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KEMH ambulance fleet hit with breakdowns

The hospital's fleet of top-of-the-range ambulances is being scrapped after just four years of service because of continual mechanical faults.

And the Bermuda Hospitals Board has been forced to use a spare emergency vehicle provided by the St John's Ambulance charity in a bid to keep 911 services running.

BHB bought four new ambulances in September 2009 at a cost of more than $400,000. At the time, hospital chiefs heralded the acquisition as “a continuing investment” in the emergency services.

The ambulances were handpicked to handle Bermuda's roads and have improved suspension, performance and the latest medical equipment and safety features.

“We have selected ambulances that pack in the latest technology and design, while maintaining a small size to navigate Bermuda's narrow roads,” head Emergency Medical Technician Raymond Santucci said during the fleet's launch.

But a BHB hospital spokesman has now confirmed that, although emergency vehicles are expected to remain in service for eight years, the current fleet was being replaced after only half that time because of a “high level of maintenance servicing” which was “symptomatic of problematic vehicles”.

The spokesman added that mechanical failures were made worse by the fact that it can take months for replacement parts to be delivered to the Island.

Earlier this week, The Royal Gazette received reports that two of the four ambulances were out of commission.

Yesterday, the spokesman confirmed that one vehicle is currently off the road, but could not say how many hours had been lost in total because of breakdowns.

“The ambulances have needed more and more general maintenance,” the spokesman said.

“This means they might not be out for very long, but are needing more day-to-day attention, and occasionally they are out for short periods of time.

“Historically, ambulance fleets should last eight years. Bermuda's roads and environment are particularly challenging, but the need for excessive maintenance is also symptomatic of problematic vehicles.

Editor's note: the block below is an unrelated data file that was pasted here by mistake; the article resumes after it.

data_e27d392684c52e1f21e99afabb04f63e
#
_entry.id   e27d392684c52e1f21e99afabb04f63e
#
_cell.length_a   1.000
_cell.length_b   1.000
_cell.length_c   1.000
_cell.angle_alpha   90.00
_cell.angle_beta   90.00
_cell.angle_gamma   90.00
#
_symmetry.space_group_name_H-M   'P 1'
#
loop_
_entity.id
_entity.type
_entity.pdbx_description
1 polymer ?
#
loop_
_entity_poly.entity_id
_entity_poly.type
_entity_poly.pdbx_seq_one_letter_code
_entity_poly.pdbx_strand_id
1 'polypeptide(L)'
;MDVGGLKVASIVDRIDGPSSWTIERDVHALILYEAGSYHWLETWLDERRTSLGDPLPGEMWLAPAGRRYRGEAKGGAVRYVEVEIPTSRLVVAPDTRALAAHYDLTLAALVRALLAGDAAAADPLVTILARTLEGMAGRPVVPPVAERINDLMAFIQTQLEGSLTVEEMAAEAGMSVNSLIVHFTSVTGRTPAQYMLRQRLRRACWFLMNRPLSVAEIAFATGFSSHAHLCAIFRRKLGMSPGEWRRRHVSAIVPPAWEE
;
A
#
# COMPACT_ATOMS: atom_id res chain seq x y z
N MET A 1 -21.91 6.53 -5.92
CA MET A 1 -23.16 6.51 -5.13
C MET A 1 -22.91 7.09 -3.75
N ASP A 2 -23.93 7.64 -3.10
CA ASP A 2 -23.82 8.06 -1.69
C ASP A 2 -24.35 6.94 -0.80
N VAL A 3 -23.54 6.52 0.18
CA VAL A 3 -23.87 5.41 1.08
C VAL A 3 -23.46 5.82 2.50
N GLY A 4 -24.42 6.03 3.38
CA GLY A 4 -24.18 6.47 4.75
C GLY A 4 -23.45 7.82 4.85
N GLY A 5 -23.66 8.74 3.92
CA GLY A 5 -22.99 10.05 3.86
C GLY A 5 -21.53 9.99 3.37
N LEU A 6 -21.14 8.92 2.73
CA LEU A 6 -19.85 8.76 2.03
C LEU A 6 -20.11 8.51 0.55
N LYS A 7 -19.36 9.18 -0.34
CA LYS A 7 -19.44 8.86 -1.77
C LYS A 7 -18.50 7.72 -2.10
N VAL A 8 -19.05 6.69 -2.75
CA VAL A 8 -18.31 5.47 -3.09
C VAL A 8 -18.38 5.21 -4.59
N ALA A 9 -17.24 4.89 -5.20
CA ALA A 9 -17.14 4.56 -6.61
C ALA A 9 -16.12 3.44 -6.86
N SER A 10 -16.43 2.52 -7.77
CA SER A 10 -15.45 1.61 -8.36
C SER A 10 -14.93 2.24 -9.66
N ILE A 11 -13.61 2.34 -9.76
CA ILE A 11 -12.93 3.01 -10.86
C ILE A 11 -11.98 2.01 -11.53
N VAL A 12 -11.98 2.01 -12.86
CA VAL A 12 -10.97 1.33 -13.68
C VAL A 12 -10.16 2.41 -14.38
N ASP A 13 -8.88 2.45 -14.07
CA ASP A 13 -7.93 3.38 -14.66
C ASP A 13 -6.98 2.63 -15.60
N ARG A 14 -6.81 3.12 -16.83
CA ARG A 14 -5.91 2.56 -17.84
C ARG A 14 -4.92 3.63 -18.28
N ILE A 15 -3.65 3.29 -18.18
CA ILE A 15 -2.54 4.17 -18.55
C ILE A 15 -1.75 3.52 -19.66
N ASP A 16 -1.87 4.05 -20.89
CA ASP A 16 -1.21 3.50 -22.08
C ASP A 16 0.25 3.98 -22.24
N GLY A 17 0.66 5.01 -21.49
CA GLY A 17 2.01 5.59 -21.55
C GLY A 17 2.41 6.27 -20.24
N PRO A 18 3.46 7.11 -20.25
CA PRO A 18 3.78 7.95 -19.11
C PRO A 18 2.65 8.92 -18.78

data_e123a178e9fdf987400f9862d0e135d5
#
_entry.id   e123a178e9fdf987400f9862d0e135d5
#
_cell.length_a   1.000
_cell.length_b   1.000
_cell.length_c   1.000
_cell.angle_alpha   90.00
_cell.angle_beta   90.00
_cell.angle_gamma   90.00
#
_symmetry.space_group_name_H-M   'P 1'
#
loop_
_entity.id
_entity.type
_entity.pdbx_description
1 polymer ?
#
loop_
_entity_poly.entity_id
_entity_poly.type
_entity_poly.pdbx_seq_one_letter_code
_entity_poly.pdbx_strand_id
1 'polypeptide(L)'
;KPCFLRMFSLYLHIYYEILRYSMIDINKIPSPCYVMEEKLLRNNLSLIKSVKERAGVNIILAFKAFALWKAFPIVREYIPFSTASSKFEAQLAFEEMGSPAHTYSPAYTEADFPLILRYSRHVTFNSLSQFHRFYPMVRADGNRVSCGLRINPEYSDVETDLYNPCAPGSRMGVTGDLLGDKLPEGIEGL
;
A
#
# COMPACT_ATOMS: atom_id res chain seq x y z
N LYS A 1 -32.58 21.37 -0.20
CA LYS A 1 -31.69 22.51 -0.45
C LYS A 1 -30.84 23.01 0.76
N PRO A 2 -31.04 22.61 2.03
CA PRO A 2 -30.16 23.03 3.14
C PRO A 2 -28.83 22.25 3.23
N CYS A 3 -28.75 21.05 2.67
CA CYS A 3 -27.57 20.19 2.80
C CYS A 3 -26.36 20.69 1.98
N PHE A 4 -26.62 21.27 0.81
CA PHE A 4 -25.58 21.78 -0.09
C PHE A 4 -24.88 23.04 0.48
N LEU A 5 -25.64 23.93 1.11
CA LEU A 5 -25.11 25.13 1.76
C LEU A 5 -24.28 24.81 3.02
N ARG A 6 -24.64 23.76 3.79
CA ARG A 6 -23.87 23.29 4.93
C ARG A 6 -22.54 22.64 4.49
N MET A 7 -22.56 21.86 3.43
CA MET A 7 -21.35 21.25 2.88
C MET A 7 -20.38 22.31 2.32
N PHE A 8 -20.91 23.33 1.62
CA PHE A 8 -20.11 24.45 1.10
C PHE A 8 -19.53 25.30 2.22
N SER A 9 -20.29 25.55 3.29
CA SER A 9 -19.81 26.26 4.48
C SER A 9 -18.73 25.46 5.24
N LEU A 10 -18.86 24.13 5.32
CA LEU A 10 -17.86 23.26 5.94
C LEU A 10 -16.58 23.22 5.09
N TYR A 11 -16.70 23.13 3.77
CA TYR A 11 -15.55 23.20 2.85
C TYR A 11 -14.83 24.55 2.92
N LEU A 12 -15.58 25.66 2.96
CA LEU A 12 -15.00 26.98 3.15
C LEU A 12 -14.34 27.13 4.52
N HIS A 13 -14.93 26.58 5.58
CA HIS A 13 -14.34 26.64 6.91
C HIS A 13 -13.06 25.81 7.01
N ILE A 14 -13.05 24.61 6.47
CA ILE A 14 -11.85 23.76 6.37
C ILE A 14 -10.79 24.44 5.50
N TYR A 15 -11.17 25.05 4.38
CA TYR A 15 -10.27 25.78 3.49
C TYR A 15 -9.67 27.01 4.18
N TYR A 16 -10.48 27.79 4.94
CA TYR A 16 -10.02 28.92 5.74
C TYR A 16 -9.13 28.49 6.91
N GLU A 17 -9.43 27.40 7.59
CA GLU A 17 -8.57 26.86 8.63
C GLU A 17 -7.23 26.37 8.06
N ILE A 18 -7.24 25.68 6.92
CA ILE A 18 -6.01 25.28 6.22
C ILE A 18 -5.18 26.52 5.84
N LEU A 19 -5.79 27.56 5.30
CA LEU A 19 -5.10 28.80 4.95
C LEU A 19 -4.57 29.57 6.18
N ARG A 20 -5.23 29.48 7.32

“Unfortunately, when major work is required it can take some months for parts and labour. However, an intensive maintenance schedule for the ambulances has been established.”

The spokesman stressed that services had not been affected by the mechanical failures but the BHB had had to borrow a backup vehicle from St John's Ambulance.

“We are working closely with our emergency response partners to ensure a seamless service,” the spokesman said.

“St John's Ambulance graciously lent BHB one of their vehicles for use to ensure Bermuda's emergency service is maintained. To date there has been no impact on our emergency service, and at this time one of our fleet is undergoing maintenance.

“We are grateful for the partnership with St John's Ambulance and the ongoing support of the other emergency service providers, such as the police and fire service, who also have trained first responders.”

The Request for Proposal deadline for a replacement fleet is at the end of this week.

“An international tender for new vehicles just closed and vehicle quality and support in addition to price will be key evaluation factors,” the spokesman said.

Emergency vehicles: The Bermuda Hospitals Board's fleet for ambulances needs to be replaced after just four years because of continual mechanical faults.

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Published October 25, 2013 at 9:00 am (Updated October 25, 2013 at 10:13 am)

KEMH ambulance fleet hit with breakdowns

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